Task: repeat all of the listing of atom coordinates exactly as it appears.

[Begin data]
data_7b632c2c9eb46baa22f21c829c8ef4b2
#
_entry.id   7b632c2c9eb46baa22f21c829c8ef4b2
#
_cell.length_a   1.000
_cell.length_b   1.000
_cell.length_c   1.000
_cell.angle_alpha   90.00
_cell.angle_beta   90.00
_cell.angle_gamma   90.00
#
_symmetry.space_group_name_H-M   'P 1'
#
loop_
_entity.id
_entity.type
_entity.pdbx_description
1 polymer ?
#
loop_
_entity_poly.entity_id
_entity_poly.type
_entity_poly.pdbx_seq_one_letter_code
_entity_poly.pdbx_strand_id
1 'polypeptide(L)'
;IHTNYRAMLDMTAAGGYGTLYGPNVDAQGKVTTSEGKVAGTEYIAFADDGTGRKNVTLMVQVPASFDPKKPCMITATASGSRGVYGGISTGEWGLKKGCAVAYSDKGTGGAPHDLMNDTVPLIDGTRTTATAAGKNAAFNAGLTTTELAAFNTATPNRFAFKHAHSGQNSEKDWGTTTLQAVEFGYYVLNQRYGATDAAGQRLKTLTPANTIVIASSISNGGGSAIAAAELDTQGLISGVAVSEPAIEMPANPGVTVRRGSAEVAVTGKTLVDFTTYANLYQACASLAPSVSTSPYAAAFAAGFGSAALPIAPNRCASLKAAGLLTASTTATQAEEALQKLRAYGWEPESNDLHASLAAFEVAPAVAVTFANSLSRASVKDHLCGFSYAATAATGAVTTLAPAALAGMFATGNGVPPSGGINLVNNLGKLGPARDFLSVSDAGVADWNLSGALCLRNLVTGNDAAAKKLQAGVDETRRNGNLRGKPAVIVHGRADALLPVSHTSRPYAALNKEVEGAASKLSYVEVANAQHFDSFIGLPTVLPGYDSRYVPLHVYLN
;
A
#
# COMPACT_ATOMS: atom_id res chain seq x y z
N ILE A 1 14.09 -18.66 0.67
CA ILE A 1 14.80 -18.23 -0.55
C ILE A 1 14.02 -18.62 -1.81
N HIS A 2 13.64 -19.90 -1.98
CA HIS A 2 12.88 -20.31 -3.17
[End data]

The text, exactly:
data_7b632c2c9eb46baa22f21c829c8ef4b2
#
_entry.id   7b632c2c9eb46baa22f21c829c8ef4b2
#
_cell.length_a   1.000
_cell.length_b   1.000
_cell.length_c   1.000
_cell.angle_alpha   90.00
_cell.angle_beta   90.00
_cell.angle_gamma   90.00
#
_symmetry.space_group_name_H-M   'P 1'
#
loop_
_entity.id
_entity.type
_entity.pdbx_description
1 polymer ?
#
loop_
_entity_poly.entity_id
_entity_poly.type
_entity_poly.pdbx_seq_one_letter_code
_entity_poly.pdbx_strand_id
1 'polypeptide(L)'
;IHTNYRAMLDMTAAGGYGTLYGPNVDAQGKVTTSEGKVAGTEYIAFADDGTGRKNVTLMVQVPASFDPKKPCMITATASGSRGVYGGISTGEWGLKKGCAVAYSDKGTGGAPHDLMNDTVPLIDGTRTTATAAGKNAAFNAGLTTTELAAFNTATPNRFAFKHAHSGQNSEKDWGTTTLQAVEFGYYVLNQRYGATDAAGQRLKTLTPANTIVIASSISNGGGSAIAAAELDTQGLISGVAVSEPAIEMPANPGVTVRRGSAEVAVTGKTLVDFTTYANLYQACASLAPSVSTSPYAAAFAAGFGSAALPIAPNRCASLKAAGLLTASTTATQAEEALQKLRAYGWEPESNDLHASLAAFEVAPAVAVTFANSLSRASVKDHLCGFSYAATAATGAVTTLAPAALAGMFATGNGVPPSGGINLVNNLGKLGPARDFLSVSDAGVADWNLSGALCLRNLVTGNDAAAKKLQAGVDETRRNGNLRGKPAVIVHGRADALLPVSHTSRPYAALNKEVEGAASKLSYVEVANAQHFDSFIGLPTVLPGYDSRYVPLHVYLN
;
A
#
# COMPACT_ATOMS: atom_id res chain seq x y z
N ILE A 1 14.09 -18.66 0.67
CA ILE A 1 14.80 -18.23 -0.55
C ILE A 1 14.02 -18.62 -1.81
N HIS A 2 13.64 -19.90 -1.98
CA HIS A 2 12.88 -20.31 -3.17